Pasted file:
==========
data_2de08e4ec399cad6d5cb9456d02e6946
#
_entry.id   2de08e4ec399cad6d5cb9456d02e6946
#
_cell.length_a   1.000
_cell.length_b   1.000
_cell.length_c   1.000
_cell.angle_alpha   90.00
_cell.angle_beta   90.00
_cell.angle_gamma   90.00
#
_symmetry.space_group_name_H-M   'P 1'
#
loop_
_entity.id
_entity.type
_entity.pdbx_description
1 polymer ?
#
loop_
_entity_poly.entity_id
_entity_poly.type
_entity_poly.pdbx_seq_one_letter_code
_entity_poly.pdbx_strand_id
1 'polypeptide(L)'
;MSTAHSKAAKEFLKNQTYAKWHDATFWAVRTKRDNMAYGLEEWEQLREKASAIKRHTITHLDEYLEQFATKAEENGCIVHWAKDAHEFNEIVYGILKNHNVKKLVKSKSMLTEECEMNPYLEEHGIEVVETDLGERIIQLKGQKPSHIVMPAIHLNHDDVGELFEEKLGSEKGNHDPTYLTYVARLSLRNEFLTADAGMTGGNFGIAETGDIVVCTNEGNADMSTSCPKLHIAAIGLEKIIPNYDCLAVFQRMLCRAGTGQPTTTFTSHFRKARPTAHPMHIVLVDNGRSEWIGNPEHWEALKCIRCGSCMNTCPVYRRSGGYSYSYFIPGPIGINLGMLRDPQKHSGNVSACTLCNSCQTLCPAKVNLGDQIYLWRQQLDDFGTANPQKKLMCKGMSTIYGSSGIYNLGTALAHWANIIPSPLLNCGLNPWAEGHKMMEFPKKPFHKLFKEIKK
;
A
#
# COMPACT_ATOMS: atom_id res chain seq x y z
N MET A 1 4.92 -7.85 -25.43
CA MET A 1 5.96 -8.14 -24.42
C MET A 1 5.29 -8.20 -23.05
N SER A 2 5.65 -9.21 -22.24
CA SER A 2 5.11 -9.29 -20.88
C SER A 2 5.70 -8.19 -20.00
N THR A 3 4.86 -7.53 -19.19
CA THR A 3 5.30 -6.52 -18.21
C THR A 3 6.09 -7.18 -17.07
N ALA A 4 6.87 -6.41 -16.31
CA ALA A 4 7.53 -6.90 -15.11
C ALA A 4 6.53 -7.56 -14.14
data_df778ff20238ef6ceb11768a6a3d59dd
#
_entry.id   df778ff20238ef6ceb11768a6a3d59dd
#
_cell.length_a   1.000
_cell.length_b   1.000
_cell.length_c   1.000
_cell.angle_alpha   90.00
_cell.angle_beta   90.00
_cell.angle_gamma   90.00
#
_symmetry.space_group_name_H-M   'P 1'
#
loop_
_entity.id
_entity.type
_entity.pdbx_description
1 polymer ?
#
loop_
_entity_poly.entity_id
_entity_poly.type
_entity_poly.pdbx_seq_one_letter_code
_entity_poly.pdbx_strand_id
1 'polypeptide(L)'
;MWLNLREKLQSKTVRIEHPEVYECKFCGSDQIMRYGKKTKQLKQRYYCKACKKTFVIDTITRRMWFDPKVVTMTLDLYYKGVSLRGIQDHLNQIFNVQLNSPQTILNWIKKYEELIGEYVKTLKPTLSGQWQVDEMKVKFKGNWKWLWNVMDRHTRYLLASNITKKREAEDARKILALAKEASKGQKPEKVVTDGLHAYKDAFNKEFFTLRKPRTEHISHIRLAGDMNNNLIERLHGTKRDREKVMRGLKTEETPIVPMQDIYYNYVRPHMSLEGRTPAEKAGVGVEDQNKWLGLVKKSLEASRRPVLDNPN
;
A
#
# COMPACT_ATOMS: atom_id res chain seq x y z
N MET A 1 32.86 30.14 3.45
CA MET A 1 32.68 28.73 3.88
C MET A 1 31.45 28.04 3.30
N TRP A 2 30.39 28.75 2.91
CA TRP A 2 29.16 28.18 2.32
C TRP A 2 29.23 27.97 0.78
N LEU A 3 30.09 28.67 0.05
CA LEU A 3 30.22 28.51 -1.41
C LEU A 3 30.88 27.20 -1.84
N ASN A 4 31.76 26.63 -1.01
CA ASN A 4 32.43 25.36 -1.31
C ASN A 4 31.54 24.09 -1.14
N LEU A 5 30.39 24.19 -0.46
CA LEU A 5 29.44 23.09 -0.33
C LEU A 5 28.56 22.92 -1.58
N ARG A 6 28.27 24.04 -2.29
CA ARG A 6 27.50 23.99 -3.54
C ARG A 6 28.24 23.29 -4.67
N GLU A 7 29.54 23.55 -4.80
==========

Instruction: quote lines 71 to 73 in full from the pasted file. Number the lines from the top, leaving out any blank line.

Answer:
#
# COMPACT_ATOMS: atom_id res chain seq x y z
N MET A 1 32.86 30.14 3.45